[RC5] ia64 core?

Peter Cordes peter at llama.nslug.ns.ca
Fri Mar 30 14:42:16 EST 2001

On Fri, Mar 30, 2001 at 07:52:32PM +0200, Rolf Stals wrote:
> At 20:37 29-3-01 -0800, you wrote:
> >itanium core necessito por favor.
> >anyone heard if one is in the works or anything?
> Nope, because the processor is very rare and only in hands of people who
> signed aprox. 100 contracts that keep their mouth shut.
> Also you can see from reading from this site:
> http://www.tweakers.net/reviews/204/1 that the current client on a ia-64
> couldnt perform better than an client on a 100Mhz computer.

 IA64 can do IA32 in hardware.  The Itanium implementation of this
architecture doesn't waste many transistors on this ridiculous job.  (I say
ridiculous because if they were aiming to run IA32 code fast, they would
have just made another IA32 CPU.  The point of IA64 is to say "screw all
that backward compatibility, let's see what we can do without that
boat anchor around our necks.")

 tweakers.net must have been running the stock IA32 core on the machine,
which obviously is going to suck, and is totally meaningless.  There's no
way to infer the performance of an IA64 binary from IA32 performance.

> But when there
> is a client released for this processor it should be very very quick
> because the rc5-64 is, as it says, an 64 bit code and because the processor
> can handle that there is no need anymore for the client to write to the
> disk/memory anymore for putting 64bits code to 32bits, crunch it and put it
> back as 64bits. This can now al be done by one cpu cycle.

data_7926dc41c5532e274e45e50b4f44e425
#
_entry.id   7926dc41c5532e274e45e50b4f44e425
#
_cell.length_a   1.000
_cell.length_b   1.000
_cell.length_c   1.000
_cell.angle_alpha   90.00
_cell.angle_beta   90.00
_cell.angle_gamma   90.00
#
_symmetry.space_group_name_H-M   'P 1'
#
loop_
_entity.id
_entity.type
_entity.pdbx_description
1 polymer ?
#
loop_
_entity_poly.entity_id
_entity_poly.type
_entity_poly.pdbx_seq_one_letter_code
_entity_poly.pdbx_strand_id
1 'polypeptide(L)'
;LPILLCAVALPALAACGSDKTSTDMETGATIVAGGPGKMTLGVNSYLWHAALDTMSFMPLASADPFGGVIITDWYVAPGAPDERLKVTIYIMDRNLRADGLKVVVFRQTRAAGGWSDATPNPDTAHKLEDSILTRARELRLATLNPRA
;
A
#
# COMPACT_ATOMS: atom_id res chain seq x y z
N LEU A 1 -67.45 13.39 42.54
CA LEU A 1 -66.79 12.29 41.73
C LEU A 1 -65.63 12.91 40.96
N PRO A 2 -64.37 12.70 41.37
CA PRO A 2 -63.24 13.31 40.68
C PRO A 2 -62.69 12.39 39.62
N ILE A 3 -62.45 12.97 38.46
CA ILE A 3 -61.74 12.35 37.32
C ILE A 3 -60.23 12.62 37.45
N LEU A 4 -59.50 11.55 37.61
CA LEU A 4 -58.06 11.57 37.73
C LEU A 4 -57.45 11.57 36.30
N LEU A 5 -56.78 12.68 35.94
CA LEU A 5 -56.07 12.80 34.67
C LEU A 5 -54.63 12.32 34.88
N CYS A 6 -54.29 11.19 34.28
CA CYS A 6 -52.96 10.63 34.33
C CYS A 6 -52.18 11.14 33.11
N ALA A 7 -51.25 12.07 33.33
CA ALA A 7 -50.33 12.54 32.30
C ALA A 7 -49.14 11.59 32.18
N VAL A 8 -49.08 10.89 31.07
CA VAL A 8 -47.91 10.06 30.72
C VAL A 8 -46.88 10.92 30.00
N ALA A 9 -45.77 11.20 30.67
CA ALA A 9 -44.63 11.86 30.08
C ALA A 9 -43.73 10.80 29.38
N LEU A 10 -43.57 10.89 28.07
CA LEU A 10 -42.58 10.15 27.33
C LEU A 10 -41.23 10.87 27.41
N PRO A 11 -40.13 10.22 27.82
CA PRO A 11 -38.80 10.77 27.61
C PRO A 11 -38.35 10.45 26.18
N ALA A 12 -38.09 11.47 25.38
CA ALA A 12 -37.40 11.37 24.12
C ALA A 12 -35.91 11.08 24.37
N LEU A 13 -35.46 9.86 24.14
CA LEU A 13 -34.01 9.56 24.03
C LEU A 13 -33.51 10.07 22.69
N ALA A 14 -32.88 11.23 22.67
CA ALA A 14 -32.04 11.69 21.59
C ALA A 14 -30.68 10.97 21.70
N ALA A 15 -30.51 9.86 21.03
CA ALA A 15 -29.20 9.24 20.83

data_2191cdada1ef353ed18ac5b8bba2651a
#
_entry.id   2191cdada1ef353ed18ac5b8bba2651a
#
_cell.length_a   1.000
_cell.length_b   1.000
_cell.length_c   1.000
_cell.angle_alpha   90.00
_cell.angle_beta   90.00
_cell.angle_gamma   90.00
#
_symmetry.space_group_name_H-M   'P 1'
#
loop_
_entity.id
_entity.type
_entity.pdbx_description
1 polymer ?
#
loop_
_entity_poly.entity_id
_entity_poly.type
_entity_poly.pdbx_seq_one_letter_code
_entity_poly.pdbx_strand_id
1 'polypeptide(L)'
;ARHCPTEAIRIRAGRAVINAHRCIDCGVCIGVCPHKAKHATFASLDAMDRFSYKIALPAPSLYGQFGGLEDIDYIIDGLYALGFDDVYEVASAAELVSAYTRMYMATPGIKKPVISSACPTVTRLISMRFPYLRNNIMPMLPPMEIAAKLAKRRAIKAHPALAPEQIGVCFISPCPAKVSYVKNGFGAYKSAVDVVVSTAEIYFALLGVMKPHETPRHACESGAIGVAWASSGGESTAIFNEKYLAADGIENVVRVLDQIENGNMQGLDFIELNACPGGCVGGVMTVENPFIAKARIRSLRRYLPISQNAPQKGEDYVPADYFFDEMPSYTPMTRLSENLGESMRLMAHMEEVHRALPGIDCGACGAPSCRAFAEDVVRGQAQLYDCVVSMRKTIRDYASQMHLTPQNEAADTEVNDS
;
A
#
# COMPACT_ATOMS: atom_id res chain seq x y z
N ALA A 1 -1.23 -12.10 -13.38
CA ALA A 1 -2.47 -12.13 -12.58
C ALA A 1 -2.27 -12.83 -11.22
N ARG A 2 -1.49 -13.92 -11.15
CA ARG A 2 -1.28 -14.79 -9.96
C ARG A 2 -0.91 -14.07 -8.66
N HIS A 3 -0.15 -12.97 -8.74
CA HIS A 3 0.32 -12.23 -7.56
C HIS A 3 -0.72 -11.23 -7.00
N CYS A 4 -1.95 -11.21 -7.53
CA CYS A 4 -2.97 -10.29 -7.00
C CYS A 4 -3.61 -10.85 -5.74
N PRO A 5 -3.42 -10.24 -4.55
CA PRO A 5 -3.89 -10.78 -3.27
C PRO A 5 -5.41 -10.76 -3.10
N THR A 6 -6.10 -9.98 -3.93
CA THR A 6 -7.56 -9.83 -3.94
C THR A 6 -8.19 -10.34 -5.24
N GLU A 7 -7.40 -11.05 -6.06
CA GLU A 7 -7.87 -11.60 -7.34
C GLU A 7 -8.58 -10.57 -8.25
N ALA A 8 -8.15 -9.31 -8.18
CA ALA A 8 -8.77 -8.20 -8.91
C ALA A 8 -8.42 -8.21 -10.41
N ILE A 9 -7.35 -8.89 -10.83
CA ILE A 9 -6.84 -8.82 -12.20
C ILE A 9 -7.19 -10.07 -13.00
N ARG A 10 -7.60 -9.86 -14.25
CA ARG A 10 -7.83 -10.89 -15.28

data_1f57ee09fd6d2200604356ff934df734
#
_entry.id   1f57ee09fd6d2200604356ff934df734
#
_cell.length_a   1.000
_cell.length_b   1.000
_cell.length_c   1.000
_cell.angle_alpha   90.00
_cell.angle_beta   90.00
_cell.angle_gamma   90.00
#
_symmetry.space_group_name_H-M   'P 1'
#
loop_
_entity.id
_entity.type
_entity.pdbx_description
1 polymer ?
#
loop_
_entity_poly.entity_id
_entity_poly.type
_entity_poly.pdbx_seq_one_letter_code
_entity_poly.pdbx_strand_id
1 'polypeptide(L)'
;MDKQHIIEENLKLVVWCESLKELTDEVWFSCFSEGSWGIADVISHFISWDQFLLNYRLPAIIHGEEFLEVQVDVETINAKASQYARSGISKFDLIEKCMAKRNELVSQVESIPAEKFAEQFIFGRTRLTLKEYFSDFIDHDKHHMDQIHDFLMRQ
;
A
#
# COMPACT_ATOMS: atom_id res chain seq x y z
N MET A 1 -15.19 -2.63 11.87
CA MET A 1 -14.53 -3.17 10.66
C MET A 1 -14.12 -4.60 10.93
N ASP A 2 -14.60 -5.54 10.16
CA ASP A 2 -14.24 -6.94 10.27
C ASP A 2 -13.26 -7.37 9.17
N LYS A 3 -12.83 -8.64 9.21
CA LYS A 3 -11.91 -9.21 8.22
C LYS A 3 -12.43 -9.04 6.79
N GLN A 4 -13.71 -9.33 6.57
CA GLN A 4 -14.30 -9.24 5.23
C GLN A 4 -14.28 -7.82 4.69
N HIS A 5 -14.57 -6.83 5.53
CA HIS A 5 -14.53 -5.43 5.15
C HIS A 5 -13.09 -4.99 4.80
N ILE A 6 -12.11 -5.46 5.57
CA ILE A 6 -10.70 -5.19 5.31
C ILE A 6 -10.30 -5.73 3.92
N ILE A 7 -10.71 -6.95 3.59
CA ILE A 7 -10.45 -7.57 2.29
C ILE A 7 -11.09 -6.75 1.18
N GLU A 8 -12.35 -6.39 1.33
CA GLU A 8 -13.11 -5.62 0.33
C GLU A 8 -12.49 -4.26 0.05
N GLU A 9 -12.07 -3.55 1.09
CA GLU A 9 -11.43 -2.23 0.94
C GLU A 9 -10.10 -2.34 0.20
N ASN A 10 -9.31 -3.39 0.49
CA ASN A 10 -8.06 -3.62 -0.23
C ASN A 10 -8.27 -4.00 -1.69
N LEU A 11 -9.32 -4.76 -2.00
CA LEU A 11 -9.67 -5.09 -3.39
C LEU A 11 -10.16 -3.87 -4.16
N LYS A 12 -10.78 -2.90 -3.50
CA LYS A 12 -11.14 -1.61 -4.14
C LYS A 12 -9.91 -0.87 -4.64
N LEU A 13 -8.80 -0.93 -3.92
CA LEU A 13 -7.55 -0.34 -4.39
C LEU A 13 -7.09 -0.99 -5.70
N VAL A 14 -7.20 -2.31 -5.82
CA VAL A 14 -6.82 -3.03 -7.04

You're saying that the lack of 64bit registers makes it hard to deal with
an algorithm that uses 64bit keys.  (It wouldn't write to memory, and esp.
not disk, just have to do more work shuffling register.)  However, rc5 never
requires manipulating 64bit integers directly.  Everything is done by
splitting the key in half, and doing stuff to each half, and XORing the
halves, and stuff like that.  (The important point is that you don't need to
do 64bit rotates, adds, or multiplies for rc5.  It was designed when common
computers were 32bit, so it uses 32bit operations.  The rest of my
description of how it works it totally bogus, since I don't have time to
look up the RFC.)

 This being the case, you won't see a big speedup just from having a 64bit
CPU.  If it's possible to have a 32bit quantity in the high half, and
another in the low half, of the same register, and do stuff with them, then
RC5 could go faster than it would on a similar CPU that had only 32bit
registers.  Otherwise, the 64bit aspect isn't going to help much.  (it helps
some, since you can move more bits at the same time, and you do sometimes
have to copy around 64bit quantities.)

#define X(x,y) x##y
Peter Cordes ;  e-mail: X(peter at llama.nslug. , ns.ca)

"The gods confound the man who first found out how to distinguish the hours!
 Confound him, too, who in this place set up a sundial, to cut and hack
 my day so wretchedly into small pieces!" -- Plautus, 200 BCE
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